After months of intense preparation, the eighth women's World Cup kicks off today in South Africa and, as Australia's captain Belinda Clark told Cricinfo: "It should be a great competition."
Well, yes it should - but just who will be watching? In 1997, crowds of 80,000 flocked to Eden Gardens to see Australia defeat New Zealand, while Cricinfo live-streamed the next event, in 2000, from New Zealand.
But this World Cup, based in and around Pretoria, could struggle to attract decent crowds - the women's game is still very much in its infancy in South Africa - so much so that free tickets are being offered for all matches. The exception is the final, at Centurion, where a ringside seat to watch the world's finest compete for ultimate supremacy will set punters back just R20 (£1.80).
Yet on display in the tournament will be a former Wisden Cricketer of the Year, Clark, among others. Clark's Australia are in dominant mood, with an ominous will. "Our motivation is that we don't hold the World Cup," Clark adds. They're certainly going about reclaiming it in the best possible fashion: they beat India recently 4-3 and last week won all three matches against New Zealand to claim the Rose Bowl.
It was not the only defeat suffered by the current World Cup holders, New Zealand, in the build-up: they also lost 3-2 in England last summer. England rose to second in the world on the back of that series: have they peaked at the right moment? The signs are good. They rolled over the hosts South Africa in their two-match warm-up, and butchered two Gauteng representative sides, one by 368 runs and the other by ten wickets with a whopping 44 overs to spare. But England know there are significant tests ahead - starting with Australia in their first warm-up match.
"Everyone is a threat," England's allrounder Clare Taylor told Cricinfo. And she should know - this is her fifth World Cup. "Anyone can win in a one-off game. It all depends what happens on the day." "It's going to be a tough schedule," says Ireland's manager and former player, Sandra Dawson. She isn't wrong: each of the eight teams faces a gruelling seven matches in 13 days - and that's just for starters.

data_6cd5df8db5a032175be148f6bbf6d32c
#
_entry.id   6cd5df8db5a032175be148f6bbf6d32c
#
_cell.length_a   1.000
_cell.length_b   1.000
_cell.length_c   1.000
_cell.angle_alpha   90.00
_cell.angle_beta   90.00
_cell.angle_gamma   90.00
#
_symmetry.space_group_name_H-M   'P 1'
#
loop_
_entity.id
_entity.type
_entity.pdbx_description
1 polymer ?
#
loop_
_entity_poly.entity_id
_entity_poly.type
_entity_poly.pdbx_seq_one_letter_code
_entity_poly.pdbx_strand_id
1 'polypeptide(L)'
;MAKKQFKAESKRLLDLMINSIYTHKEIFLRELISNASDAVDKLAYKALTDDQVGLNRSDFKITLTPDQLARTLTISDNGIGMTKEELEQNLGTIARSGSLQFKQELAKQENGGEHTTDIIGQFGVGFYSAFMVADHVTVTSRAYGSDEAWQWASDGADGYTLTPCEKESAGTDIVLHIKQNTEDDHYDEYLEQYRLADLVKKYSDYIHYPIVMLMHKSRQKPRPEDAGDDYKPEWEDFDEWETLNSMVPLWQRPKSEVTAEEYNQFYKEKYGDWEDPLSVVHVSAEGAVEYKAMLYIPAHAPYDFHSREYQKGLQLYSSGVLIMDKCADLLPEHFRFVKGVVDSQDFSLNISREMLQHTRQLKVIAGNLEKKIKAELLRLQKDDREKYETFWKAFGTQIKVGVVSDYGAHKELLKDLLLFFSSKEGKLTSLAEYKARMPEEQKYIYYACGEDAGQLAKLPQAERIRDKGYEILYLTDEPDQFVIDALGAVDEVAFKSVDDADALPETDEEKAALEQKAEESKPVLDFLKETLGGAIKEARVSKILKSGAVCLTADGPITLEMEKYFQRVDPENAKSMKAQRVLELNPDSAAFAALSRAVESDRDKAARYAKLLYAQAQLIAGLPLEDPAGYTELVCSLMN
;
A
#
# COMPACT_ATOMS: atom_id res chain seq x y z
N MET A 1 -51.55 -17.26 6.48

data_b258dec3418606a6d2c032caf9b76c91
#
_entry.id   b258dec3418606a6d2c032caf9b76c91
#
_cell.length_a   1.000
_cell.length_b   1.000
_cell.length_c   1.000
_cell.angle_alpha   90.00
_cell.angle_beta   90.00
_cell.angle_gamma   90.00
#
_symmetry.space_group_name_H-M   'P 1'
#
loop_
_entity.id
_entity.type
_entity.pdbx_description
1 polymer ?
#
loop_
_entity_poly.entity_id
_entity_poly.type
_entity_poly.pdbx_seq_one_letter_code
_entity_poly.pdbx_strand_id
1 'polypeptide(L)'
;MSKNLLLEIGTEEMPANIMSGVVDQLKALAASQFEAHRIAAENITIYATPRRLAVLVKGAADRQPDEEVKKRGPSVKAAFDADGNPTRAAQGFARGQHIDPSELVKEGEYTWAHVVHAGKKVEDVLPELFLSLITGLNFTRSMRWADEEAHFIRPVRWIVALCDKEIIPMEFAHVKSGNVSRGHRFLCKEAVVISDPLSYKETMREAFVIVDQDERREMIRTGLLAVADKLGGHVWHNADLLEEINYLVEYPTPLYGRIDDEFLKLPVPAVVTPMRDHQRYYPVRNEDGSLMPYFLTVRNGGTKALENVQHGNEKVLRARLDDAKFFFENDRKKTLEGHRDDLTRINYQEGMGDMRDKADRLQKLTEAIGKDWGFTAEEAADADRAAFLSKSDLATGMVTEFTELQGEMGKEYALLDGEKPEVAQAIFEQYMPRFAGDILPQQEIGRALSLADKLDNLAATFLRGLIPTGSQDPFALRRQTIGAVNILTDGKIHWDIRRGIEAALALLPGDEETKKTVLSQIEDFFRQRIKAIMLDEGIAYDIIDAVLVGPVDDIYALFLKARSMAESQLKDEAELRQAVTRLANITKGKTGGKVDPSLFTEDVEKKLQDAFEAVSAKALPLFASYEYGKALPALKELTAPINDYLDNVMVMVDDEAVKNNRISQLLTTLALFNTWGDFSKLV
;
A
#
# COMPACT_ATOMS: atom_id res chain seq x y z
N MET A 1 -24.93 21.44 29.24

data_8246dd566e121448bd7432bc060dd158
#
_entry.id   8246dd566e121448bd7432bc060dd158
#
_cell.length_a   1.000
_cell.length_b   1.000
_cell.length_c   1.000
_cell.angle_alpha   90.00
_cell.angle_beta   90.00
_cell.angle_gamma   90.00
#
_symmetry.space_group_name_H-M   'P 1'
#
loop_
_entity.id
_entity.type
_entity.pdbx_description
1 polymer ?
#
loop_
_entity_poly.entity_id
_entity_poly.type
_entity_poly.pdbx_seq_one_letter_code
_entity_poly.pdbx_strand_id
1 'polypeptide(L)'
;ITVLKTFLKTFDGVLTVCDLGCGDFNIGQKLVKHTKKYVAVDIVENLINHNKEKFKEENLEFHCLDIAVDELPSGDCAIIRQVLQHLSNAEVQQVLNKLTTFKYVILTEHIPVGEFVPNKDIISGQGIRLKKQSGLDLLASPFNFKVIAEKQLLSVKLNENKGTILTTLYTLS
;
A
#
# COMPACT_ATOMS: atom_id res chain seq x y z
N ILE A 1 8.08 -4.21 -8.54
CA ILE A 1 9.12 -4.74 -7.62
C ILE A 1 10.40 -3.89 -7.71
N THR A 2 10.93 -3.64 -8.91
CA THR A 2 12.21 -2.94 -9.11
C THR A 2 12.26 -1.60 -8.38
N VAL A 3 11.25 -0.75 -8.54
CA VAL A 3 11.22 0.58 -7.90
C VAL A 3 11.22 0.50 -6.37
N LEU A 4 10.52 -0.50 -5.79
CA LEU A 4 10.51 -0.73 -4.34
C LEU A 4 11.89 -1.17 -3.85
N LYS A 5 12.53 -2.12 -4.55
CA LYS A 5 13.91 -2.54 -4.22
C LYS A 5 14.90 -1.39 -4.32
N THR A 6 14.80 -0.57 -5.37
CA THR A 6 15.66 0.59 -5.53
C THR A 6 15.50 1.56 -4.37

The teams play each other on a round-robin basis, with the top four qualifying for the semi-finals. Ireland would love to reach the last four: but their goal is a more realistic top-six finish, which will guarantee them automatic qualification for the next tournament. They haven't played a one-day international since New Zealand hammered them 3-0 last summer and they know that they are far from finalist material.
The final itself will be held at SuperSport Park, Centurion, on April 10, but the preliminary matches provide some less attractive venues: some grounds are even situated on a roundabout. But after the merry-go-round that was West Indies' preparations, the Caribbean side are just grateful to be taking part at all.
Since pre-qualifying in Holland in 2003 they have faced an uphill struggle to secure the sponsorship. On paper, they are the weakest side: they have only one centurion in their number - Nadine George. But their financial difficulties could have a galvanic effect, although the semi-finals would be a more realistic ambition.
The likely last four are Australia, New Zealand, England and India, with hosts South Africa the other team in the frame. Whether anyone will be there to see it is a different matter.